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Mary Biever | One Writing Mother | Tag Archive | Social Media
Tag Archive - Social Media

The Flinstone Car or the Hummer?

Hummer H3photo © 2009 Anatoli Axelrod | more info (via: Wylio)
Does your new web marketing plan look more like a Flinstone Car or a Hummer? Which will better drive business success?

The Flinstone Car can move from Point A to Point B. It’s cobbled together, with a website engine from Bedrock and a marketing chassis from Rockville. The social media steering wheel is strapped to the car with a dinosaur bone that doesn’t quite fit right but works just well enough to let the steering wheel turn the stone wheels.  The website engine is really a couple of guys running under the car, and they have trouble when they get into search engine gravel pits. Barely reaching Point B from Point A gets the job done.

The Hummer was custom designed so its parts work together. The website engine is up to whatever tasks are needed, and the Hummer glides across search engine gravel pits, beating all its competitors to the finish line. The social media steering wheel is finely tuned to help the car shift directions whenever needed. Equipped with the latest technology, the Hummer can go mobile or video whenever needed. Getting from Point A to Point B is never a problem – if you don’t watch out, the Hummer will venture to Point Z and find you business on the other side of the planet.

Will the Flinstone Car or the Hummer carry your business further?

Do you know someone who’s getting Flinstone Car quality work and paying Hummer prices for it? I do.

Maybe you know someone who knows the Flinstone Car won’t work and the Hummer is too expensive. Guess what – there’s a budget-minded smart car that can also get your business further than the Flinstone Car.

If your business marketing feels like a cobbled Flinstone car and you would like to get a smoother vehicle for the 21st century, let me know. I can refer you to a great team that can meet your needs to better drive your businesses’ marketing – with web design, smartphone apps, blogs, video, social media, and more so you can best reach your customers and grow your business.

Google+ Joins the Social Media Playground

playgroundphoto © 2006 Azfar Ismail | more info (via: Wylio)

What do businesses need to know and do right now with Google+?

Keep your backyard Social Media Playground flexible enough to adjust the layout when a new toy gets introduced to the market.

Early reports look good. With its invitation only roll-out, social media obsessives like me were pumping Twitter networks yesterday to angle invites from friends already there. We liked what we saw. All it took was an invite and a gmail account to get me hooked.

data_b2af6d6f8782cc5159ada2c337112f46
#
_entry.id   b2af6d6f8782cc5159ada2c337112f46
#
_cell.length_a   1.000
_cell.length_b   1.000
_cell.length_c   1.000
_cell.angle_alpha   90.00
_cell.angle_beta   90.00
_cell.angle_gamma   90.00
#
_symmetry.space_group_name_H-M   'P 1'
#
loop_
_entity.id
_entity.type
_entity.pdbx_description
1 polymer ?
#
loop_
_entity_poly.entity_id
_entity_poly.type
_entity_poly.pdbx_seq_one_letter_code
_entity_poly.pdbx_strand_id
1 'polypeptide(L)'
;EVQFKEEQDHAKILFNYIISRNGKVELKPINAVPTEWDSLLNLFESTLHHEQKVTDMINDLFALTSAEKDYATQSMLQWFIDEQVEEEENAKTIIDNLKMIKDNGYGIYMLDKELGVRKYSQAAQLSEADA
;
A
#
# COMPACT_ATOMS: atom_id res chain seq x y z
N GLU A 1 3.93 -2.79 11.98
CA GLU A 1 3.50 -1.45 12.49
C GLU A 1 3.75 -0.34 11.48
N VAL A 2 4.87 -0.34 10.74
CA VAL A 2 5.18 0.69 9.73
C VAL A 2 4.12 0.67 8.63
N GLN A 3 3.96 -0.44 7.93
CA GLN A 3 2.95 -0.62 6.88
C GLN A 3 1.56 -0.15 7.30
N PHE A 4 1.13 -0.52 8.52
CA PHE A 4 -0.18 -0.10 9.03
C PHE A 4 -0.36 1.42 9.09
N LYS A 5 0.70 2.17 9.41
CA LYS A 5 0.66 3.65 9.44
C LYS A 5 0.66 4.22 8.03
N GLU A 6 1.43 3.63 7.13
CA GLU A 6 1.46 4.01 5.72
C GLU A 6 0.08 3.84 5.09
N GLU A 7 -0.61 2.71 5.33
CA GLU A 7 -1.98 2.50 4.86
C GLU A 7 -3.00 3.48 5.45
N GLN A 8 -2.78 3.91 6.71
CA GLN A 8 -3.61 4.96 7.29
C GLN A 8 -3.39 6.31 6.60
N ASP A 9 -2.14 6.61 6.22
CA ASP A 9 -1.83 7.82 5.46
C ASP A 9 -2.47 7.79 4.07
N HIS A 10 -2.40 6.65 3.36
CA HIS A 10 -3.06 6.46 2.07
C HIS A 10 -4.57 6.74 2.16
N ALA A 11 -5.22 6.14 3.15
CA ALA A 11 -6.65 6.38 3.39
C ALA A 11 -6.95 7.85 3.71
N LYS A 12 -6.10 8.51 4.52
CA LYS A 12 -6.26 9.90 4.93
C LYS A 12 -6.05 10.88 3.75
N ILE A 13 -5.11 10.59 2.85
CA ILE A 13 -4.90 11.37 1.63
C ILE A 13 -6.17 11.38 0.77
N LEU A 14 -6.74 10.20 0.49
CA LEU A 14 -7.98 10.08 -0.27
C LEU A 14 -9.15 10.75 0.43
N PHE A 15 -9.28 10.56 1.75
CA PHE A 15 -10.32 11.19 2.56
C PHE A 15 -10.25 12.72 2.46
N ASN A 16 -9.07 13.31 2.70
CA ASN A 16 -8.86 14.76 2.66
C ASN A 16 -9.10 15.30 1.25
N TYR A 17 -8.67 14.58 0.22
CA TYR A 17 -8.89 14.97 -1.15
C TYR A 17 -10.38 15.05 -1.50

What do Businesses Need to Know:

I hope you didn’t fall so in love with your Facebook page that you made it the inground pool centerpiece of your social media strategy. Facebook owns the platform and loves to change its rules. Arguing with Facebook is as effective as negotiating with the Borg in Star Trek.

If you built the inground Facebook pool, get ready to make adjustments in your other backyard space. Facebook grew too confident and comfortable with its market dominance because there was no viable competitor. In recent months, and especially in recent weeks, I’ve heard varied frustrations from people sick of Facebook. Why?

  • Teens don’t want to hang out on the same block Grandma and Grandpa do.
  • Facebook games lost their luster.
  • Recent spam attacks that showed pornographic images put wavering users over the edge.
  • More people are frustrated at how difficult it is to negotiate with Facebook if they delete your account.

Real competition will force Facebook, Twitter, and LinkedIn to all up their game. This morning, Facebook added sorting and reputation features to comments.

What do Businesses Need to Do:

  • Get an invite to Google+ for at least one person on your social media team. Start playing.
  • Vary the toys on your social media playground. If all you’ve had is the Facebook pool, it’s time to try the Twitter trampoline and the LinkedIn Playhouse.
  • Get thee to WordPress and Youtube. Go blogging with written and video channels. (The Youtube/Google+ connection could become much bigger.)
  • Go mobile. Design your website for mobile. Value added apps your customer uses can make your sales boom.
  • If you choose to stay Facebook only social media marketing, prepare yourself for the day your Facebook pool becomes as relevant as a backyard museum designed for Pet Rocks.

If you need help getting started with Twitter or LinkedIn, I can help. If you don’t know who to go to to create an app, design your website, or set up your blog so you not only win search but make more money, ask me for recommendations.

I know some super talented pros in each of those areas who can help – WordPress design, web design, blogging, video, and app development and would be glad to give you a referral.

The Socializer

“I can do this!” one of my clients exclaimed after I helped her create a social media schedule that would fit with her business day.

Afterwards, she told people I had “Socialized” her. That inspired this ad campaign, The Socializer. I joked about copy for the ad. Then my husband and daughter of The Copper Lion took my idea of The Socializer last night and created the graphic.

Learning to leverage technology is frustrating. What I do is help you help yourself and find how to make it work for you. We will most likely laugh along the way because a dose of laughter helps the lesson go down.

I wish I could put the theme song to The Equalizer with the graphic. Back in the day, the Equalizer helped equalize the odds of regular people facing tough challenges. I do the same today, as The Socializer.

Frustrated and want to hire some help to make social media (or Excel or Word or Outlook) easier to unravel? Give me a call! Write on my wall! Tweet me! Email me! I’ll be there, ready to help.

Bad Apps and Bad Tags in Facebook

Two different types of spam attacks are increasing right now on Facebook. All users need to know how to spot and prevent them – and to fix them if they happen.

Bad Apps

A bad app will appear in your newsfeed as a story that someone “likes” something that looks like a video or a link to a news story. However, if you click on it, it can take you through menu steps to actually install an “app,” or application or program in your Facebook which can collect your data. If you accidentally click on this and it hits your wall, you need to do the following to fix it. You can spot it because under the story, the link will say apps.facebook….